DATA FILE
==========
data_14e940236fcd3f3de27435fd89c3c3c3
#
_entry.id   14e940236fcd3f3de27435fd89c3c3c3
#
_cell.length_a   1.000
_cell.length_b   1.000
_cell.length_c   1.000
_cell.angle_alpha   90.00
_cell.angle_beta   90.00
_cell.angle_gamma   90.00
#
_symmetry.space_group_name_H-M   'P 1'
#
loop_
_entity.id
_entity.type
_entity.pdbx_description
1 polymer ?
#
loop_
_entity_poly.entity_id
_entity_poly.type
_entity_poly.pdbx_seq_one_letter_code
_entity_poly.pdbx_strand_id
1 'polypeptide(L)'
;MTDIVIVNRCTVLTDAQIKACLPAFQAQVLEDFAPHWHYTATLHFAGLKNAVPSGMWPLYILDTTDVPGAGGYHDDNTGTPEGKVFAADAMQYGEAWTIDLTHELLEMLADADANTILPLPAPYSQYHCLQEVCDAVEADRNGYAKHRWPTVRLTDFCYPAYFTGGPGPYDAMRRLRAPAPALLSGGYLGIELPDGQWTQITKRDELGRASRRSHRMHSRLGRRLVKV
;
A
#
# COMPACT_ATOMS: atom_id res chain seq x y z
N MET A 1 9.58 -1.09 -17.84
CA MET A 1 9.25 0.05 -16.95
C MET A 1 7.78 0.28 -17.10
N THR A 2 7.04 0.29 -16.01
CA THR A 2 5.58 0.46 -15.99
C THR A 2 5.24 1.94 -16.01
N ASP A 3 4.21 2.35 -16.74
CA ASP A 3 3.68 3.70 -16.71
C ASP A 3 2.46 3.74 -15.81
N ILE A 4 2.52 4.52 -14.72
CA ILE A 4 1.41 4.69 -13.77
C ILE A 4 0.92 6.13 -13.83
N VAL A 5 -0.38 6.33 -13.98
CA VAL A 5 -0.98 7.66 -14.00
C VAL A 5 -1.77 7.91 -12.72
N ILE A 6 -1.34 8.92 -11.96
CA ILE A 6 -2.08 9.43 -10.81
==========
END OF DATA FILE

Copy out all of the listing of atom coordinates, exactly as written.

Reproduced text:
data_14e940236fcd3f3de27435fd89c3c3c3
#
_entry.id   14e940236fcd3f3de27435fd89c3c3c3
#
_cell.length_a   1.000
_cell.length_b   1.000
_cell.length_c   1.000
_cell.angle_alpha   90.00
_cell.angle_beta   90.00
_cell.angle_gamma   90.00
#
_symmetry.space_group_name_H-M   'P 1'
#
loop_
_entity.id
_entity.type
_entity.pdbx_description
1 polymer ?
#
loop_
_entity_poly.entity_id
_entity_poly.type
_entity_poly.pdbx_seq_one_letter_code
_entity_poly.pdbx_strand_id
1 'polypeptide(L)'
;MTDIVIVNRCTVLTDAQIKACLPAFQAQVLEDFAPHWHYTATLHFAGLKNAVPSGMWPLYILDTTDVPGAGGYHDDNTGTPEGKVFAADAMQYGEAWTIDLTHELLEMLADADANTILPLPAPYSQYHCLQEVCDAVEADRNGYAKHRWPTVRLTDFCYPAYFTGGPGPYDAMRRLRAPAPALLSGGYLGIELPDGQWTQITKRDELGRASRRSHRMHSRLGRRLVKV
;
A
#
# COMPACT_ATOMS: atom_id res chain seq x y z
N MET A 1 9.58 -1.09 -17.84
CA MET A 1 9.25 0.05 -16.95
C MET A 1 7.78 0.28 -17.10
N THR A 2 7.04 0.29 -16.01
CA THR A 2 5.58 0.46 -15.99
C THR A 2 5.24 1.94 -16.01
N ASP A 3 4.21 2.35 -16.74
CA ASP A 3 3.68 3.70 -16.71
C ASP A 3 2.46 3.74 -15.81
N ILE A 4 2.52 4.52 -14.72
CA ILE A 4 1.41 4.69 -13.77
C ILE A 4 0.92 6.13 -13.83
N VAL A 5 -0.38 6.33 -13.98
CA VAL A 5 -0.98 7.66 -14.00
C VAL A 5 -1.77 7.91 -12.72
N ILE A 6 -1.34 8.92 -11.96
CA ILE A 6 -2.08 9.43 -10.81